At the Mt Cook Spring Fling a display was created of the two-bucket toilet method, this was added to the Mt Cook Connect Facebook page and the Mt Cook Connect webpage.

A visit was made to one of the well-established street Neighbours’ Day afternoon teas, to hand out the WCC Neighbours’ Resources Register. The afternoon tea is a social event. Two of the neighbours undertook to ask people to fill in the Resources Register. Further follow-up is needed.

In May, a Community Emergency Hub Drill was organised at Mt Cook School Hall, which is the Mt Cook Hub. In preparation for the Drill, all nine of the Mt Cook and nearby childcare centres were visited to deliver a Drill poster and explain how the Community Emergency Hub works. At the Drill WREMO presented scenarios for the group to work through. The group decided that a ‘runner’ should be sent to the preschools to make sure they are OK, if an emergency occurs on a week day. One representative from a preschool attended the Drill, which was a very successful event. The Drill highlighted additional actions that need to be taken to prepare, and that we need to do more to let people know about the purpose of the Community Emergency Hub. Following the Drill a newsletter panui was sent to the childcare centres to update them on the Drill outcomes, and to provide some other Mt Cook opportunities.


Outcome 4     The website provided useful and relevant resources which enabled the residents to participate in their local community.

After an initial push and a steep learning curve developing the website, building face-to-face relationships became a higher priority. Since the February Interim Outcomes Report, more webpages have been added, especially venues pages.

Te Māra’s entry on Wellington City Council’s community facilities webpage has had several enquiries. A couple of people have been in touch about venues and have been sent the link to the Mt Cook Connect venues webpage. The venue owners whose venues have already been added have been excited to be part of this local resource.

The link for the Be Prepared section has been included in the Mt Cook Mobilised email newsletter. Learning Places includes a list and a GoogleMap of all the early childcare centres, this will be useful for anyone new to the area who has a pre-schooler.

Further webpage content is under preparation.


Outcome 5     Spaces and places within Mt Cook are activated to support connection and participation within the community.

Mt Cook Connect has been running some events together with Hopper Home, an ecologically-based business that works to build community. The February Fish and Chip nights at Hopper Home were well received, and several people came along more than once. We took part in the Hopper Upcycle Market and will have a stand a the upcoming Hopper Open Day in July.

For the Webb Street apartment residents, the local cafe provides community bumping space. The seed-packing events were a good opportunity to introduce some people who regularly frequent the café, and who have since started a book group.

20% of Massey Gym members are from the local community. During Seniors’ Week several locals were introduced to the gym space and their offering as part of a movement class especially devised for Seniors’ Week, ‘Stay Healthy and Strong’.

The Howard Street Community Garden is a high foot traffic area that provides a chance for interactions. Plans for the Town Belt area below the Central Park sub-station near Berkeley Dallard apartments include reinstating the walking paths for the public. The Papawai Restoration Group has been a fantastic source of interaction and community pride for over 10 years, and it is celebrated annually at the Mt Cook Spring Fling.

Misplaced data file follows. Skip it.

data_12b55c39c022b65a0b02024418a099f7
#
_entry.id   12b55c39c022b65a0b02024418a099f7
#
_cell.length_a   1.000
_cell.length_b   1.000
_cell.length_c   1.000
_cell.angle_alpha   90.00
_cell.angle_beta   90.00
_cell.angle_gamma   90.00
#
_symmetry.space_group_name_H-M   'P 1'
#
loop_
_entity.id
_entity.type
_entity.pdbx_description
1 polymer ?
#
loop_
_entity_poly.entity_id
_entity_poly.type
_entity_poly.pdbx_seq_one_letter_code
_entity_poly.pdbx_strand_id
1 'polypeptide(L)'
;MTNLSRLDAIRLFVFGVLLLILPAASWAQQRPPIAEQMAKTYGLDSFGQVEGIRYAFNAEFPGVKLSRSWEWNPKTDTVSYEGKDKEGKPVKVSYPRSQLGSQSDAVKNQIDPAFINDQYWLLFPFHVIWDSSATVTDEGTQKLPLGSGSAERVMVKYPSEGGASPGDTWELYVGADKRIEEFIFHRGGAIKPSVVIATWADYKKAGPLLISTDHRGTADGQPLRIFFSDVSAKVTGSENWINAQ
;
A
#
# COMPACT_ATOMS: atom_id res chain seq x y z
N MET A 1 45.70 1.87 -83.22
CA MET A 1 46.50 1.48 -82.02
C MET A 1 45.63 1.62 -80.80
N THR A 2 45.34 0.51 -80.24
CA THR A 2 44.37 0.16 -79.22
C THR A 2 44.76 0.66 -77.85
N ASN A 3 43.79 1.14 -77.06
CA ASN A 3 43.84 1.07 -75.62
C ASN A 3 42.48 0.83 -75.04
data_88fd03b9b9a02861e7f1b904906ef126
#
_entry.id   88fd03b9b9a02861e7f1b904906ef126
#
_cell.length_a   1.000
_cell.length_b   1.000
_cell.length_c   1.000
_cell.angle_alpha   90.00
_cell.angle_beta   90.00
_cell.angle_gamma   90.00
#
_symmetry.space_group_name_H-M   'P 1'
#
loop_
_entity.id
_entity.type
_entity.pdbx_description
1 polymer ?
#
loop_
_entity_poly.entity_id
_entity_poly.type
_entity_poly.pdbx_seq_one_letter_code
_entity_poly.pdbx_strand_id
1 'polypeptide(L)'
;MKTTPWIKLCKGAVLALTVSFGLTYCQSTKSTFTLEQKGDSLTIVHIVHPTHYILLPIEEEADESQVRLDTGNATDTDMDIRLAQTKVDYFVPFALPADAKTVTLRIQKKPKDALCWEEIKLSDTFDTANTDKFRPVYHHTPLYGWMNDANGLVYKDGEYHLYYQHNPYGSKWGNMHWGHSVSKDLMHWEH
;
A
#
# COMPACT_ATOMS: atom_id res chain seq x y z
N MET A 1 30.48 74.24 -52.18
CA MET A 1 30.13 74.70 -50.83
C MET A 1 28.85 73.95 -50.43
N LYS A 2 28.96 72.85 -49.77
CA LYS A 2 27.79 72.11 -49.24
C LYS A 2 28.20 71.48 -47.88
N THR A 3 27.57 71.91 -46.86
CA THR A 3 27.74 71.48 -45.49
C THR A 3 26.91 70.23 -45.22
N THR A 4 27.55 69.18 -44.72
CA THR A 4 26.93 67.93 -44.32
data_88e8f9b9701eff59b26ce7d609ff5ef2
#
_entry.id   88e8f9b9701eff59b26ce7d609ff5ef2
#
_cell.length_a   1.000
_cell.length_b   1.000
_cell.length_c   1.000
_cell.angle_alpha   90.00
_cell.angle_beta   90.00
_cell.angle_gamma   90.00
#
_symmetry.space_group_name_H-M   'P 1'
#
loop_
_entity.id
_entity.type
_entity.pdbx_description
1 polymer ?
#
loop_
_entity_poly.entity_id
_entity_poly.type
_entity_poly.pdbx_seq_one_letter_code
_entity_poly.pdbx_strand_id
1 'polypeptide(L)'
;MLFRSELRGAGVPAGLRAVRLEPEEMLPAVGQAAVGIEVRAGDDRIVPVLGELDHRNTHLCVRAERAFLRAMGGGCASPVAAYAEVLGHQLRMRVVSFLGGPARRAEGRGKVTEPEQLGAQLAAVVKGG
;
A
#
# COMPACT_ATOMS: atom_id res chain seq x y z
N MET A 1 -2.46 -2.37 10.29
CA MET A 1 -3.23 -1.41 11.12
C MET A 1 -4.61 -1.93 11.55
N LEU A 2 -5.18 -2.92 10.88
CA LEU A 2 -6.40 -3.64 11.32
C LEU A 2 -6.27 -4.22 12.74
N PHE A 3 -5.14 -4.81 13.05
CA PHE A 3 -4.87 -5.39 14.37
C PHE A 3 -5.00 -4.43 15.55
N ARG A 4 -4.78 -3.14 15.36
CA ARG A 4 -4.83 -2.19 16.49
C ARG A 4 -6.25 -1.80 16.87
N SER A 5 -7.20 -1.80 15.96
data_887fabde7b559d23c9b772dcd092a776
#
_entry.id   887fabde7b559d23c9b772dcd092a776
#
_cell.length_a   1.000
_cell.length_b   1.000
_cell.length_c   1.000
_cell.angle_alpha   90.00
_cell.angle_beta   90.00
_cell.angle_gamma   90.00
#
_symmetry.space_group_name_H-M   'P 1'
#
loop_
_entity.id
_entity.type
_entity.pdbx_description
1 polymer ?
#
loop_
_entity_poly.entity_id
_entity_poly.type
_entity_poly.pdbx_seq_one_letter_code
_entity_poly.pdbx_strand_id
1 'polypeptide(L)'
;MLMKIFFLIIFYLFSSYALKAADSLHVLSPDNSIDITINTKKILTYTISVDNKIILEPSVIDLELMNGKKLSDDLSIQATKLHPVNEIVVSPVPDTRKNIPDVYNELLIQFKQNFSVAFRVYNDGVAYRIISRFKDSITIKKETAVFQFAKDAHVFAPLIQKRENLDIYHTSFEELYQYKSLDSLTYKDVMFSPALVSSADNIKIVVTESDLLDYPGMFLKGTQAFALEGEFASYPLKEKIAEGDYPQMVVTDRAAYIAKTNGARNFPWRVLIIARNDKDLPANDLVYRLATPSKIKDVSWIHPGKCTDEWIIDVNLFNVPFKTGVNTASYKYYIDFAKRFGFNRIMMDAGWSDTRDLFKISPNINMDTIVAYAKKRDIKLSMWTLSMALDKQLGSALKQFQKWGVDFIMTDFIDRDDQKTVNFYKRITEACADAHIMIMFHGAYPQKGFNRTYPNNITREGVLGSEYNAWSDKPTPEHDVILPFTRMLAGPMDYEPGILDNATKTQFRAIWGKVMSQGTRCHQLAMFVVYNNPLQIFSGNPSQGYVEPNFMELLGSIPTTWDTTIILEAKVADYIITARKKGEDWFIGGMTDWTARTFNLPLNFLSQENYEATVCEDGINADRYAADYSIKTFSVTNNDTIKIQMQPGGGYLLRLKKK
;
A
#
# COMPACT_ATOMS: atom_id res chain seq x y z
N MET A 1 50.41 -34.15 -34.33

Mt Cook Mobilised meetings have been the source of a lot of local connection and participation. Strong relationships and friendships have developed through the meetings, and Mt Cook people often catch-up on the street as they go about their business.


Outcome 6     Number of engagements with your service (per interaction, not per person) over the funded period.

34 events were held between 1 July 2020 and 22 June 2021:

2 other events were cancelled at the last minute, due to wet weather or Covid-19 Alert Level increase.

This list does not include the many email contacts, phone contacts or meetings held for Mt Cook Connect, or Facebook engagements.


Outcome 7     Where these sessions / events / engagements with your service took place.

These events took place at:

  • Te Māra Community Room
  • Hopper Home Forecourt
  • Preservatorium Cafe
  • Massey University Gym
  • Government House
  • Southern Cross Garden Bar
  • Revoluciòn Apartments
  • Papawai Restoration Area
  • Howard Street Community Garden (Howard Street)
  • Town Belt area below Central Park Sub-Station
  • On the street (Rolleston Street)
  • HEB Omāroro Reservoir Construction Office
  • St Paul’s Church Hall
  • Mt Cook School Hall
  • Mt Cook School Library
  • Newtown Fair Day
  • Thistle Hall
  • Zealandia


Outcome 8     Demographic breakdown of people who engaged with your service including, where possible, age (Stats NZ age categories), area within Wellington (WCC suburb), gender identity and ethnicity (Stats NZ gender and ethnicity classifications).

This data excludes the Mt Cook Spring Fling Community Picnic (120 attendees). Age and ethnicity data are not collected at the Spring Fling.

The data also excludes participants in the online Community Survey (56 participants), demographic data forms part of the survey.

The Mt Cook Connect Facebook page was created at the end of February 2020 and has 127 ‘likes’ and 147 followers.

Facebook interactions are not included in the following demographic data.

Participation by Area within Wellington:

Suburb Number Aro Valley 2 Berhampore 2 Broolyn 1 Island Bay 4 Kilbirnie 3 Mt Cook 246 Mt Victoria 1 Newtown 8 Northland 2 Te Aro 12 Vogeltown 4 Wainuiomata 1 Unknown 11 TOTAL 297      

Mt Cook Connect focuses primarily on the Mt Cook community.

Participation by Age:

Age GroupNumberPercentage
Primary Schoolers4013.5%
Secondary Schoolers20.7%

Participation by Gender Identity:


Participation by Ethnicity:

MELAA (Middle Eastern, Latin American, African)165.4%